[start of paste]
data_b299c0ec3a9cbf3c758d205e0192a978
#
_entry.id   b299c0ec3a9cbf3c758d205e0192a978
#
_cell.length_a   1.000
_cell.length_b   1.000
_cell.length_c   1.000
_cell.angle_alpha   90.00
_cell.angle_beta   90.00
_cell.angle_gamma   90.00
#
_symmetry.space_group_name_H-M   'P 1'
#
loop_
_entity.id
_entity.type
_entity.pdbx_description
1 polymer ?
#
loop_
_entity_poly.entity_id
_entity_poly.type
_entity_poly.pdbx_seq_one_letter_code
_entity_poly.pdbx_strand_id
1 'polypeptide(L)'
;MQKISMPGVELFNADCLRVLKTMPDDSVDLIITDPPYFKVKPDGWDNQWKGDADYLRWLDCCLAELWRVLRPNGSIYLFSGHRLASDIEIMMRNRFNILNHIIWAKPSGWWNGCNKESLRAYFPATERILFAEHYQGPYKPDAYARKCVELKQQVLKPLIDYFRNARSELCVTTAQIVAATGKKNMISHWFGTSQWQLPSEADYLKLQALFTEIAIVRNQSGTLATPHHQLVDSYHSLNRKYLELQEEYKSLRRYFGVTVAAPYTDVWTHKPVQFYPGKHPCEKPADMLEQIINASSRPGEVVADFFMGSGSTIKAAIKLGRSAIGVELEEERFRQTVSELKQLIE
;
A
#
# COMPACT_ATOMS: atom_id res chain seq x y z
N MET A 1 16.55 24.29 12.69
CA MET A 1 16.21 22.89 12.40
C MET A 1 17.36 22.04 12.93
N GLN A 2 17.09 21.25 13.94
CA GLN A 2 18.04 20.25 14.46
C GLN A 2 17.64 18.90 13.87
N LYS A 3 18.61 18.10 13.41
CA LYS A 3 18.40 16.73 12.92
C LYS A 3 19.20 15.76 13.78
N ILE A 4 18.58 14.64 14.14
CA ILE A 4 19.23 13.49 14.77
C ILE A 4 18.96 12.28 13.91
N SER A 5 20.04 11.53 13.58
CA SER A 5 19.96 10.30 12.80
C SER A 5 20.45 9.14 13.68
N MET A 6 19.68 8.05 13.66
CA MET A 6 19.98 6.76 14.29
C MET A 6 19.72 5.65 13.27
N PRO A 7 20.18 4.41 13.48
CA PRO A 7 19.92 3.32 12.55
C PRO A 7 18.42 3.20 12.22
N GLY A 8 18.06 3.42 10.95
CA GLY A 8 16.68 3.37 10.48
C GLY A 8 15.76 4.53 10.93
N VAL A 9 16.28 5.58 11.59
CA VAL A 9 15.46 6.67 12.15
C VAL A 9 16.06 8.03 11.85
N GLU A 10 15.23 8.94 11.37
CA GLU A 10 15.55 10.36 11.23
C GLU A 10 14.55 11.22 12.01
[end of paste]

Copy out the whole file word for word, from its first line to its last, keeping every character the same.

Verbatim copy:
data_b299c0ec3a9cbf3c758d205e0192a978
#
_entry.id   b299c0ec3a9cbf3c758d205e0192a978
#
_cell.length_a   1.000
_cell.length_b   1.000
_cell.length_c   1.000
_cell.angle_alpha   90.00
_cell.angle_beta   90.00
_cell.angle_gamma   90.00
#
_symmetry.space_group_name_H-M   'P 1'
#
loop_
_entity.id
_entity.type
_entity.pdbx_description
1 polymer ?
#
loop_
_entity_poly.entity_id
_entity_poly.type
_entity_poly.pdbx_seq_one_letter_code
_entity_poly.pdbx_strand_id
1 'polypeptide(L)'
;MQKISMPGVELFNADCLRVLKTMPDDSVDLIITDPPYFKVKPDGWDNQWKGDADYLRWLDCCLAELWRVLRPNGSIYLFSGHRLASDIEIMMRNRFNILNHIIWAKPSGWWNGCNKESLRAYFPATERILFAEHYQGPYKPDAYARKCVELKQQVLKPLIDYFRNARSELCVTTAQIVAATGKKNMISHWFGTSQWQLPSEADYLKLQALFTEIAIVRNQSGTLATPHHQLVDSYHSLNRKYLELQEEYKSLRRYFGVTVAAPYTDVWTHKPVQFYPGKHPCEKPADMLEQIINASSRPGEVVADFFMGSGSTIKAAIKLGRSAIGVELEEERFRQTVSELKQLIE
;
A
#
# COMPACT_ATOMS: atom_id res chain seq x y z
N MET A 1 16.55 24.29 12.69
CA MET A 1 16.21 22.89 12.40
C MET A 1 17.36 22.04 12.93
N GLN A 2 17.09 21.25 13.94
CA GLN A 2 18.04 20.25 14.46
C GLN A 2 17.64 18.90 13.87
N LYS A 3 18.61 18.10 13.41
CA LYS A 3 18.40 16.73 12.92
C LYS A 3 19.20 15.76 13.78
N ILE A 4 18.58 14.64 14.14
CA ILE A 4 19.23 13.49 14.77
C ILE A 4 18.96 12.28 13.91
N SER A 5 20.04 11.53 13.58
CA SER A 5 19.96 10.30 12.80
C SER A 5 20.45 9.14 13.68
N MET A 6 19.68 8.05 13.66
CA MET A 6 19.98 6.76 14.29
C MET A 6 19.72 5.65 13.27
N PRO A 7 20.18 4.41 13.48
CA PRO A 7 19.92 3.32 12.55
C PRO A 7 18.42 3.20 12.22
N GLY A 8 18.06 3.42 10.95
CA GLY A 8 16.68 3.37 10.48
C GLY A 8 15.76 4.53 10.93
N VAL A 9 16.28 5.58 11.59
CA VAL A 9 15.46 6.67 12.15
C VAL A 9 16.06 8.03 11.85
N GLU A 10 15.23 8.94 11.37
CA GLU A 10 15.55 10.36 11.23
C GLU A 10 14.55 11.22 12.01